“…a time to weep, and a time to laugh; a time to mourn, and a time to dance…a time to keep silence, and a time to speak…” Ecclesiastes 3:4, 7

C. S. Lewis called it the laziness of grief in A Grief Observed—a journal of sorts about his grief after the loss of his wife in 1960. As an aside, his book is aptly titled. He does not resolve grief; he only observes it. And his was the first book I read a few weeks after Kim’s death. C. S. Lewis said of this weary state, “I loathe the slightest effort.” I understand. Psychologists refer to this symptom or stage as the apathy of grief. Apathetic laziness descends upon the mourner. You just don’t care, or at least you don’t care much.

For me it presented as lack of interest and lack of motivation. It was as if I just didn’t care, at times. Some normal conversations seemed petty and unimportant. Some responsibilities or duties took a back seat—for months! Procrastination became a coping tool. I put off some tasks that I should have accomplished easily under normal circumstances. However, I just could not produce the energy or even the concern to address the simplest of tasks.

Fortunately, I’d done enough reading to know it was coming, and it was okay. It is part of the journey. My pastor asked me over a cup of coffee one day how it was being back at work. I said that it was mostly okay, but I added that I have low motivation at times. He reached across the table and tapped my arm and said, “You know that’s okay, right?” I said I knew it was okay. However, it didn’t feel okay. It is a bothersome stage.

“…And though my heart grows weary, I never will despair. I know that He is leading through all the stormy blast…” Alfred H. Ackley, He Lives

Low motivation, laziness, apathy, or lack of interest. Whatever you call this stage, it is very real. And it is very helpful to know it’s normal. It’s even better to know it’s temporary. Long and unwanted journeys are marked by weariness. It’s like other aspects of grief. It’s real, it’s personal, it’s a process, and it is temporary. It’s important to lower expectations, and it’s important to give yourself grace. It’s important to not grow frustrated.

It’s a stage that must be endured as you face loss. It’s a part of grief that is temporary but must not be ignored or hurried. It’s another one of those realities that must be pressed into in order to allow for complete healing. You have to outlast this apathy. You have to press through the laziness. You have to endure.

“Weeping may tarry for the night, but joy comes with the morning.” Psalm 30:5

By faith, I know—or at least I hope—it’s temporary. This apathy or laziness is on its own schedule. Be gentle and patient. With me. With yourself.

“Be watchful, stand firm in the faith, act like men, be strong.” 1 Corinthians 16:13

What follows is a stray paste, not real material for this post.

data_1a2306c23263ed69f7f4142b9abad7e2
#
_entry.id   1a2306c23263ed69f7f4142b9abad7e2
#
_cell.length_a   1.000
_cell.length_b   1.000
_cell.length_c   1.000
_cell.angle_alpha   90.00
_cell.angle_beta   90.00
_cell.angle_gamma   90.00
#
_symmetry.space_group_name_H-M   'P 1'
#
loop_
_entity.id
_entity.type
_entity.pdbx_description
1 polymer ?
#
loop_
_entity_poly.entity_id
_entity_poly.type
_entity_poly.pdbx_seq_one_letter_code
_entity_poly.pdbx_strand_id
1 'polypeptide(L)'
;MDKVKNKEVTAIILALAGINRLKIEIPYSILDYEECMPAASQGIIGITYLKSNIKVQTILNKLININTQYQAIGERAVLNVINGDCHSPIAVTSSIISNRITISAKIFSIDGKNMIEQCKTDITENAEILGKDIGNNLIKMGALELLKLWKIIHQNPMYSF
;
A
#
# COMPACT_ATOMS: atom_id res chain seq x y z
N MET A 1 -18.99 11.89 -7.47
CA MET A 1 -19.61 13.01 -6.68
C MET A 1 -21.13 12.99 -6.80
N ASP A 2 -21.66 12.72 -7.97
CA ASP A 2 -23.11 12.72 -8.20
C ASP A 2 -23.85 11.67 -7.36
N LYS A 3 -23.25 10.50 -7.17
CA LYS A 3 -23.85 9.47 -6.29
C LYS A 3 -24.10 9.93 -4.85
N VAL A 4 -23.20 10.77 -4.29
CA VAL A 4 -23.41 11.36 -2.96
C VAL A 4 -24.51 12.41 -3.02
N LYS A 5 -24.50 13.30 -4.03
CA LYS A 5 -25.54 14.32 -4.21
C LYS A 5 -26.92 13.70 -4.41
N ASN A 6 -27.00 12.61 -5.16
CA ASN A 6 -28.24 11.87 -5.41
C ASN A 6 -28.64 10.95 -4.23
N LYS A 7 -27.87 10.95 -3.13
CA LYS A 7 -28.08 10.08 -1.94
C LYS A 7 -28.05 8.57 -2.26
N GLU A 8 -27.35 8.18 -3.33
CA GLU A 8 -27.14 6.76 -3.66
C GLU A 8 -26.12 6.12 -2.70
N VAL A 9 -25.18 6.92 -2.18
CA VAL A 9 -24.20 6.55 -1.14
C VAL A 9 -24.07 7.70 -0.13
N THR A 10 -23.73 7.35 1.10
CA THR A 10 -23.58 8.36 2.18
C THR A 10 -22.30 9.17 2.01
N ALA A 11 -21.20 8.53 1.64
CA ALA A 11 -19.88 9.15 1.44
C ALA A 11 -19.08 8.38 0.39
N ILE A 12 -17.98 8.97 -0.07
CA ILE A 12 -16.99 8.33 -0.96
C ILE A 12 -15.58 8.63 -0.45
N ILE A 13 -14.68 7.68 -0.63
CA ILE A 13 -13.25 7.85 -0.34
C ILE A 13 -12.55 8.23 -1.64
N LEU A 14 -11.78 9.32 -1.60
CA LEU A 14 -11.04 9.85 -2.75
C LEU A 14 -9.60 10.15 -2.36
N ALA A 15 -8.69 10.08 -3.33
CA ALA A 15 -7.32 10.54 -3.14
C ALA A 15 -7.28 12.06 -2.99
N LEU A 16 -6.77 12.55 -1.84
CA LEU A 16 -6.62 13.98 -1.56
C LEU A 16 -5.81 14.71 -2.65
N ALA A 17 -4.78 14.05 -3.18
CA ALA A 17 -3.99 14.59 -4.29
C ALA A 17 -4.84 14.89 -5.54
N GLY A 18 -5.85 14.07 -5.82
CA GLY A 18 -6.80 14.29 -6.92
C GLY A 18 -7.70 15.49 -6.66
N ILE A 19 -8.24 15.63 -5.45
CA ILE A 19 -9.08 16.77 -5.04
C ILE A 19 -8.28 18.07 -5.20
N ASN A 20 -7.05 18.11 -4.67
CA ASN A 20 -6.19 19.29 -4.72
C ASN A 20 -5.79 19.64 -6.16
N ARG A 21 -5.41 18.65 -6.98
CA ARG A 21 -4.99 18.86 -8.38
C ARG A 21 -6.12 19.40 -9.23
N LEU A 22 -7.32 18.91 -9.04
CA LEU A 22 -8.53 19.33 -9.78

1. Anonymous

    Thank you D Ray. This apathy is certainly part of healing and for me it has come and gone (temporarily). Your referenced scriptures are some of my favorites that I have clung to. Thank you again and God Bless you with a joyful 2021

    • D. Ray

      Thank you! I’m way down the road and have recuperated from much of the apathy, laziness, and low motivation. It still visits at times, but healing definitely comes to patient mourners, including me.

  2. Annette

    Patience and mourning, then comes grace and hope grounded in the promises of our God! We will persevere.

    God Bless and Happy New Year.

    • D. Ray

      Thank you, Annette. His promises are wonderful.

  3. Anonymous

    Yes… so interesting!
    Especially the comment about some normal conversations seemed petty and unimportant… what was “THAT” compared to “THIS”… this grief…
    I’d feel guilty or frustrated feeling that way!
    Oddly though, rather than apathy, my grief led me to “do” like a madwoman, a whirling dirvish… taking on extra jobs, filling every moment… to avoid the pain! At some point, Jesus said, “BE STILL, REST, OBSERVE where you have been, where you are, where I will lead you…”
    Great word D Ray! So thankful He moves us along the road on our journey ….
    Blessed New Year!

    • D. Ray

      Thank you, Kathi. I have also had busy times of hustling to make it through a day.

  4. Anonymous

    Thank you D Ray. I too am dealig with this laziness of grief. I had read Lewis’s book sometime ago never imagining I would track so close to it or call upon its insights so soon. My wife, Lori, died on Nov. 21, 2020 after a two and half week battle with COVID. Ron Roy connected me to your blog.

    Jim Spikes

    • D. Ray

      Jim, I am so sorry to hear this news. You are in the early days of a journey, for sure. And Thanksgiving and Christmas and a new year already. I would like to recommend another book, A Grace Disguised: How the Soul Grows Through Loss. C. S. Lewis observes raw grief, Jim Sittser sees the lessons grief delivers if you have the eyes to look for them. Both books and perspectives, I am learning, are very important to hold in tandem. Press on and I hope my ramblings can help you face your loss.

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